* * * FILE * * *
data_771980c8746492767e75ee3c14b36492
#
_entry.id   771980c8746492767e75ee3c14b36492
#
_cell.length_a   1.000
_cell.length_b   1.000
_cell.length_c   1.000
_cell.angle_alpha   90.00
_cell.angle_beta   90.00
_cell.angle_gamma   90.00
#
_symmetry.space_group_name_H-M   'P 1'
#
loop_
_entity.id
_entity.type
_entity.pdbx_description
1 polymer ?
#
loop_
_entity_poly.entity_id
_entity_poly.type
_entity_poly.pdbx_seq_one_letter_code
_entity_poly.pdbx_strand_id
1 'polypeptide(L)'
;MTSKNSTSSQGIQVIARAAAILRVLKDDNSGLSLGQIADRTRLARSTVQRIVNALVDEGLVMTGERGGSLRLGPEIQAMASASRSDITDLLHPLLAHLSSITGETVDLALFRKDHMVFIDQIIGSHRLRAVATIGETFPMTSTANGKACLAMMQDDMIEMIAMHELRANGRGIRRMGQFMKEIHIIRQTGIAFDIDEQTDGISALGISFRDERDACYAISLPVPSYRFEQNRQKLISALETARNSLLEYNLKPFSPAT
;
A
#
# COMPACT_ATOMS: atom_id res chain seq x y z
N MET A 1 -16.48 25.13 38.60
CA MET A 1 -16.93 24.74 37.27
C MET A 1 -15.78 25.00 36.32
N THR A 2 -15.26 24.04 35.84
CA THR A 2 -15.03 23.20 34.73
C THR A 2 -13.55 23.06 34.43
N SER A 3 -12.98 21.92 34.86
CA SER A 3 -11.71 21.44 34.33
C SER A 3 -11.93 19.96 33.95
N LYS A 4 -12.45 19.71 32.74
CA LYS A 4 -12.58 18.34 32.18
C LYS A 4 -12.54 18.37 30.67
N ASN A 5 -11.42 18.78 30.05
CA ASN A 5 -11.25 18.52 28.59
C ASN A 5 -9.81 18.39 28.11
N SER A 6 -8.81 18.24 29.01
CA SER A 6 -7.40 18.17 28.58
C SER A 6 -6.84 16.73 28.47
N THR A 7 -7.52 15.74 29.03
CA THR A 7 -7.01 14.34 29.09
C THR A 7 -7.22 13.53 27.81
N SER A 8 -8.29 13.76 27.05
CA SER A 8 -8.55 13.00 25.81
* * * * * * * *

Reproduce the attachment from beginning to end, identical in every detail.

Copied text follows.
data_771980c8746492767e75ee3c14b36492
#
_entry.id   771980c8746492767e75ee3c14b36492
#
_cell.length_a   1.000
_cell.length_b   1.000
_cell.length_c   1.000
_cell.angle_alpha   90.00
_cell.angle_beta   90.00
_cell.angle_gamma   90.00
#
_symmetry.space_group_name_H-M   'P 1'
#
loop_
_entity.id
_entity.type
_entity.pdbx_description
1 polymer ?
#
loop_
_entity_poly.entity_id
_entity_poly.type
_entity_poly.pdbx_seq_one_letter_code
_entity_poly.pdbx_strand_id
1 'polypeptide(L)'
;MTSKNSTSSQGIQVIARAAAILRVLKDDNSGLSLGQIADRTRLARSTVQRIVNALVDEGLVMTGERGGSLRLGPEIQAMASASRSDITDLLHPLLAHLSSITGETVDLALFRKDHMVFIDQIIGSHRLRAVATIGETFPMTSTANGKACLAMMQDDMIEMIAMHELRANGRGIRRMGQFMKEIHIIRQTGIAFDIDEQTDGISALGISFRDERDACYAISLPVPSYRFEQNRQKLISALETARNSLLEYNLKPFSPAT
;
A
#
# COMPACT_ATOMS: atom_id res chain seq x y z
N MET A 1 -16.48 25.13 38.60
CA MET A 1 -16.93 24.74 37.27
C MET A 1 -15.78 25.00 36.32
N THR A 2 -15.26 24.04 35.84
CA THR A 2 -15.03 23.20 34.73
C THR A 2 -13.55 23.06 34.43
N SER A 3 -12.98 21.92 34.86
CA SER A 3 -11.71 21.44 34.33
C SER A 3 -11.93 19.96 33.95
N LYS A 4 -12.45 19.71 32.74
CA LYS A 4 -12.58 18.34 32.18
C LYS A 4 -12.54 18.37 30.67
N ASN A 5 -11.42 18.78 30.05
CA ASN A 5 -11.25 18.52 28.59
C ASN A 5 -9.81 18.39 28.11
N SER A 6 -8.81 18.24 29.01
CA SER A 6 -7.40 18.17 28.58
C SER A 6 -6.84 16.73 28.47
N THR A 7 -7.52 15.74 29.03
CA THR A 7 -7.01 14.34 29.09
C THR A 7 -7.22 13.53 27.81
N SER A 8 -8.29 13.76 27.05
CA SER A 8 -8.55 13.00 25.81